Physician Leadership – Flipping the Leadership Paradigm By Maureen Metcalf

This blog was written as a companion to the VoiceAmerica Interview with Dr. Wiley “Chip” Souba, MD, ScD, MBA on August 15, Physician Leadership, Flipping the Leadership Paradigm. This blog is the forward written by Dr. Souba for the Innovative Leadership Workbook for Physician Leaders.

By any objective measure, the amount of painful, gut-wrenching change in health care continues to increase. Transformational change is always traumatic because in the process of taking it on, each of us must, in a very real sense, reinvent ourselves. We must change our assumptions, our cognitive frameworks, our ways of being and acting, and our ways of collaborating with one another.  Jettisoning our familiar practices that are holding us back may make sense intellectually but rewiring the neural networks that underpin these habits can be overwhelming.  It is no wonder that we don’t greet change with open arms. Understandably, we avoid significant change like the plague.

Avoidance, however, is no longer an option. Intense pressure from powerful stakeholders – big business, patients, legislators, and payers – is driving the healthcare transformation imperative. This leaves us with three options. We can choose to disengage, arguing that the health care conundrum is too complex to tackle, not our problem, and certainly not our fault. In so doing, we shortchange the future of our children and most Americans. Secondly, we could decide to continue pounding away, hoping for a future that is a continuation of the past. Hope is a good thing but it is not an executable strategy.1 Lastly, we can choose to revise the way in which we think about (make sense of) these challenges, and more specifically, revise the way in which we develop physicians who are more effective leaders going forward. Until and unless we re-language (reframe) our challenges, we will not alter, in any kind of meaningful way, our results.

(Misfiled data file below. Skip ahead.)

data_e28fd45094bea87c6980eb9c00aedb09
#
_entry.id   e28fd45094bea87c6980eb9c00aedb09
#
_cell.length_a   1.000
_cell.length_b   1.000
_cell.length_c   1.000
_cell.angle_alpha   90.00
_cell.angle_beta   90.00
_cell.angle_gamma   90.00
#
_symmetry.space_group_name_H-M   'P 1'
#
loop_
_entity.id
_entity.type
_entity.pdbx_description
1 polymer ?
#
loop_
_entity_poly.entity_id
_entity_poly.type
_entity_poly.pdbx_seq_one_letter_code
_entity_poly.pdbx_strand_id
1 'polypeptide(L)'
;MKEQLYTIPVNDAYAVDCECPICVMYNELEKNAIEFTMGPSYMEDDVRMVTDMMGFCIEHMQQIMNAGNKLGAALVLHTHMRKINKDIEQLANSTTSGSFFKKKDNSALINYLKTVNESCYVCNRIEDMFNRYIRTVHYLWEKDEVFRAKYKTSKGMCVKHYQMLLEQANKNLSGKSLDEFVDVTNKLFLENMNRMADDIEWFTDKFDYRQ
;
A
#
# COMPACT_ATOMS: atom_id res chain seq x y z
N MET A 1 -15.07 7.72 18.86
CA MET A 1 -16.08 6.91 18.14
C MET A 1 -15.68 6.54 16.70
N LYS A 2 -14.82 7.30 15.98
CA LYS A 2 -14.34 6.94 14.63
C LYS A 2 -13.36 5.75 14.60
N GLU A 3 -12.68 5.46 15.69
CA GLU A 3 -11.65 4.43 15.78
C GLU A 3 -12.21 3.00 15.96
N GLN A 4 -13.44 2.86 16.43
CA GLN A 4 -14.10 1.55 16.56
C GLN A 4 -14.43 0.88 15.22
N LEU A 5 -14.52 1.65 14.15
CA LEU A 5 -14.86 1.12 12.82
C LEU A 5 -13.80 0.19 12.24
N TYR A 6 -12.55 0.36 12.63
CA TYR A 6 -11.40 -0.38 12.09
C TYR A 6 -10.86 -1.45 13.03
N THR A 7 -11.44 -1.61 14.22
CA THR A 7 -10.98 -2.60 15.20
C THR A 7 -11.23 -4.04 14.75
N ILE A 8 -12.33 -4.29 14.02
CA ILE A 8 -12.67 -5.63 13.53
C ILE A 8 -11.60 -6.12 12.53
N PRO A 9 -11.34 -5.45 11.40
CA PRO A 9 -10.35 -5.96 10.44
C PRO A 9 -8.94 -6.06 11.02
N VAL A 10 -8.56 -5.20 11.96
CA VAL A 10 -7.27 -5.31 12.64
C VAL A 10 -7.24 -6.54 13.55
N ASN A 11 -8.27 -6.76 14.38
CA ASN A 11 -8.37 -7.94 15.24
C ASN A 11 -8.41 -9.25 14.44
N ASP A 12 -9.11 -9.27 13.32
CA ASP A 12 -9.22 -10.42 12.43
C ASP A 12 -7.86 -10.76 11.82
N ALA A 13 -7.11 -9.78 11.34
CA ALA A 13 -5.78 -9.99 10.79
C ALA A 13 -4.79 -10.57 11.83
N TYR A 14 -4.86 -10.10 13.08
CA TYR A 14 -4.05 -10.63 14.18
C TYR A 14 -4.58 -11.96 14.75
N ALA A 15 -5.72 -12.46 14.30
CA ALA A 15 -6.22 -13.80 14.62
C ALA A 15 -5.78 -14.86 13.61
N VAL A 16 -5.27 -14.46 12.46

How do we shift our thinking when the shackles of our long-standing cognitive maps are so entrenched and hidden?  This workbook offers several assessments, tools, and practices to help you, as a leader, begin to examine your thinking and identify areas where you may need to transcend your current practices. While this process is not an easy one – it invites you to change how you see yourself in the world – it is an important part of developing yourself as a physician leader in a complex and convoluted environment.

Creating Leaders
Teaching people about leadership is different from creating leaders.2 Teaching leadership uses a third-person approach to impart someone else’s knowledge, which grants learners limited access to the being and actions of effective leaders. In contrast, creating leaders requires a first-person methodology, which provides direct access to what it means to be a leader and what it means to exercise good leadership in real time, with real results.  Many health care transformation efforts run amuck because they overlook this distinction. This workbook emphasizes the inner work of leading oneself as well as the outer process of connecting personal values and actions to the organization’s culture. Leaders use the innovative leadership framework to learn what it is to be a leader and what it means to exercise leadership behaviors effectively by making use of a model that distinguishes being a leader as the foundation for the leader’s actions.

Why is the being of leadership foundational? Simply, because if you’re not being a leader, it is impossible to act like a leader.3 Because our understanding of what it means to be – a physician, a medical student, a researcher, a leader – is changing, a more effective approach to developing leaders starts with four pillars of being a leader – awareness, commitment, integrity, and authenticity – as the ontological foundation for what leaders know and do.4 This way of understanding leadership is core to the basic tenets of professionalism. The workbook will walk you through a series of self-assessments and reflection questions to increase your level of conscious awareness. You will build a development plan and enlist a support group in helping you meet your goals thereby creating an implicit commitment to yourself and to your team. The exercises and reflection questions invite you to examine what you believe and how those beliefs impact your actions. When they are not aligned, you will identify the misalignments and have the opportunity to bring your actions into integrity with your beliefs and to act in ways that are authentic.

Accessing Leadership